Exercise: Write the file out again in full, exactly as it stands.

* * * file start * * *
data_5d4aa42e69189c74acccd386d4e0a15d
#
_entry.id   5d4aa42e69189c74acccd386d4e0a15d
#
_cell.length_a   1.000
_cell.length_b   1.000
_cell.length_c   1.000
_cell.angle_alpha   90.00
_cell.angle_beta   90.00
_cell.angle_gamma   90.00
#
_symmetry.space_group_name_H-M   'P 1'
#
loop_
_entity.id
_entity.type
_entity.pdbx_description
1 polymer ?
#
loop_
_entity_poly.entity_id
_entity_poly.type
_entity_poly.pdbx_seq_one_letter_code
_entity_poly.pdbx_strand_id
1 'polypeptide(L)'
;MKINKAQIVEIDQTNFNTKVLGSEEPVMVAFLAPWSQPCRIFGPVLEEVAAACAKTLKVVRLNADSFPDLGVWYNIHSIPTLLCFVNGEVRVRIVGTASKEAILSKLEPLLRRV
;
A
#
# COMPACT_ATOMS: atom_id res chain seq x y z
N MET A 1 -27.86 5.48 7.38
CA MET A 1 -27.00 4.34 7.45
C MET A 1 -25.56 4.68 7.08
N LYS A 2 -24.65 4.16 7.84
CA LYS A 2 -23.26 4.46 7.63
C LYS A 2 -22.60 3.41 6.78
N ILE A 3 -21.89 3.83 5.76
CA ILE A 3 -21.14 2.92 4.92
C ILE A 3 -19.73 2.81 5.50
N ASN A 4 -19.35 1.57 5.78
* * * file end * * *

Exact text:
data_5d4aa42e69189c74acccd386d4e0a15d
#
_entry.id   5d4aa42e69189c74acccd386d4e0a15d
#
_cell.length_a   1.000
_cell.length_b   1.000
_cell.length_c   1.000
_cell.angle_alpha   90.00
_cell.angle_beta   90.00
_cell.angle_gamma   90.00
#
_symmetry.space_group_name_H-M   'P 1'
#
loop_
_entity.id
_entity.type
_entity.pdbx_description
1 polymer ?
#
loop_
_entity_poly.entity_id
_entity_poly.type
_entity_poly.pdbx_seq_one_letter_code
_entity_poly.pdbx_strand_id
1 'polypeptide(L)'
;MKINKAQIVEIDQTNFNTKVLGSEEPVMVAFLAPWSQPCRIFGPVLEEVAAACAKTLKVVRLNADSFPDLGVWYNIHSIPTLLCFVNGEVRVRIVGTASKEAILSKLEPLLRRV
;
A
#
# COMPACT_ATOMS: atom_id res chain seq x y z
N MET A 1 -27.86 5.48 7.38
CA MET A 1 -27.00 4.34 7.45
C MET A 1 -25.56 4.68 7.08
N LYS A 2 -24.65 4.16 7.84
CA LYS A 2 -23.26 4.46 7.63
C LYS A 2 -22.60 3.41 6.78
N ILE A 3 -21.89 3.83 5.76
CA ILE A 3 -21.14 2.92 4.92
C ILE A 3 -19.73 2.81 5.50
N ASN A 4 -19.35 1.57 5.78